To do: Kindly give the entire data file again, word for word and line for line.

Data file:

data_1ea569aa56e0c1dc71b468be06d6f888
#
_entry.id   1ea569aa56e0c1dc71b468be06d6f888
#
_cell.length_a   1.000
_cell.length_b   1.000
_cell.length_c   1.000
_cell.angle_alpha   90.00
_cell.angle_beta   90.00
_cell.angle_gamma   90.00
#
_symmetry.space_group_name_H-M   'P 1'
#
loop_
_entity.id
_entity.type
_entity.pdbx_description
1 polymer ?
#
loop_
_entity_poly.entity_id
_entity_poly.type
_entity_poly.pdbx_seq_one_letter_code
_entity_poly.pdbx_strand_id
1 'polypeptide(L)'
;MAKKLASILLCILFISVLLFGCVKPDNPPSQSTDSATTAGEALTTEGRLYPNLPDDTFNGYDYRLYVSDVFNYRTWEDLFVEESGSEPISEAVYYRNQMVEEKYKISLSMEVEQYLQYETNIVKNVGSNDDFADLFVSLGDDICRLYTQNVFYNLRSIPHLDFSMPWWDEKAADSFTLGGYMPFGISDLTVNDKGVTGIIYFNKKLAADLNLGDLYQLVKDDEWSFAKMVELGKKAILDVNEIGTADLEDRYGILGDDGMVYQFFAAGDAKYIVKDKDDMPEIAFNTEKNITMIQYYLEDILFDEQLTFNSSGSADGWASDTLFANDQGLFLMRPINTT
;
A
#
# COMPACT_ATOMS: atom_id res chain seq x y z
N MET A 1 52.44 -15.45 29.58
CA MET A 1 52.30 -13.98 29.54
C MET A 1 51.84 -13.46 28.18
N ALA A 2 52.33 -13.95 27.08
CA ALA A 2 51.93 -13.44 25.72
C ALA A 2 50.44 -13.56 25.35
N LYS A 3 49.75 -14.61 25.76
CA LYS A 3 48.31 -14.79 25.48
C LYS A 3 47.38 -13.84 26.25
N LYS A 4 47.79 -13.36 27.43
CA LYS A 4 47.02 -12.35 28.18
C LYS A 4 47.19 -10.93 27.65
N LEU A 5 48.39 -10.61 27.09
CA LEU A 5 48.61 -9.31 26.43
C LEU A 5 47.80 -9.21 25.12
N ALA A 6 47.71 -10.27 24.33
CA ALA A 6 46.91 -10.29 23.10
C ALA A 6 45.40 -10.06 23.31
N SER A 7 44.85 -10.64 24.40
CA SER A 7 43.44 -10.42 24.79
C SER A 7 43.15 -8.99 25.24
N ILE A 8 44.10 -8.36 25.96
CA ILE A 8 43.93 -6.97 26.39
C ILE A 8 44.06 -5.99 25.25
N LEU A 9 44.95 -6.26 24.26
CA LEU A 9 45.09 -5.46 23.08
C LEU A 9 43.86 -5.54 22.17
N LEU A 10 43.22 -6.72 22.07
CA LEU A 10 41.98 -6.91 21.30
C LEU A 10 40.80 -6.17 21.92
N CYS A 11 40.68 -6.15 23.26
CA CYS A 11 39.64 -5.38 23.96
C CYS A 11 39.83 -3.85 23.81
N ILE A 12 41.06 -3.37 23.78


data_1ea569aa56e0c1dc71b468be06d6f888
#
_entry.id   1ea569aa56e0c1dc71b468be06d6f888
#
_cell.length_a   1.000
_cell.length_b   1.000
_cell.length_c   1.000
_cell.angle_alpha   90.00
_cell.angle_beta   90.00
_cell.angle_gamma   90.00
#
_symmetry.space_group_name_H-M   'P 1'
#
loop_
_entity.id
_entity.type
_entity.pdbx_description
1 polymer ?
#
loop_
_entity_poly.entity_id
_entity_poly.type
_entity_poly.pdbx_seq_one_letter_code
_entity_poly.pdbx_strand_id
1 'polypeptide(L)'
;MAKKLASILLCILFISVLLFGCVKPDNPPSQSTDSATTAGEALTTEGRLYPNLPDDTFNGYDYRLYVSDVFNYRTWEDLFVEESGSEPISEAVYYRNQMVEEKYKISLSMEVEQYLQYETNIVKNVGSNDDFADLFVSLGDDICRLYTQNVFYNLRSIPHLDFSMPWWDEKAADSFTLGGYMPFGISDLTVNDKGVTGIIYFNKKLAADLNLGDLYQLVKDDEWSFAKMVELGKKAILDVNEIGTADLEDRYGILGDDGMVYQFFAAGDAKYIVKDKDDMPEIAFNTEKNITMIQYYLEDILFDEQLTFNSSGSADGWASDTLFANDQGLFLMRPINTT
;
A
#
# COMPACT_ATOMS: atom_id res chain seq x y z
N MET A 1 52.44 -15.45 29.58
CA MET A 1 52.30 -13.98 29.54
C MET A 1 51.84 -13.46 28.18
N ALA A 2 52.33 -13.95 27.08
CA ALA A 2 51.93 -13.44 25.72
C ALA A 2 50.44 -13.56 25.35
N LYS A 3 49.75 -14.61 25.76
CA LYS A 3 48.31 -14.79 25.48
C LYS A 3 47.38 -13.84 26.25
N LYS A 4 47.79 -13.36 27.43
CA LYS A 4 47.02 -12.35 28.18
C LYS A 4 47.19 -10.93 27.65
N LEU A 5 48.39 -10.61 27.09
CA LEU A 5 48.61 -9.31 26.43
C LEU A 5 47.80 -9.21 25.12
N ALA A 6 47.71 -10.27 24.33
CA ALA A 6 46.91 -10.29 23.10
C ALA A 6 45.40 -10.06 23.31
N SER A 7 44.85 -10.64 24.40
CA SER A 7 43.44 -10.42 24.79
C SER A 7 43.15 -8.99 25.24
N ILE A 8 44.10 -8.36 25.96
CA ILE A 8 43.93 -6.97 26.39
C ILE A 8 44.06 -5.99 25.25
N LEU A 9 44.95 -6.26 24.26
CA LEU A 9 45.09 -5.46 23.08
C LEU A 9 43.86 -5.54 22.17
N LEU A 10 43.22 -6.72 22.07
CA LEU A 10 41.98 -6.91 21.30
C LEU A 10 40.80 -6.17 21.92
N CYS A 11 40.68 -6.15 23.26
CA CYS A 11 39.64 -5.38 23.96
C CYS A 11 39.83 -3.85 23.81
N ILE A 12 41.06 -3.37 23.78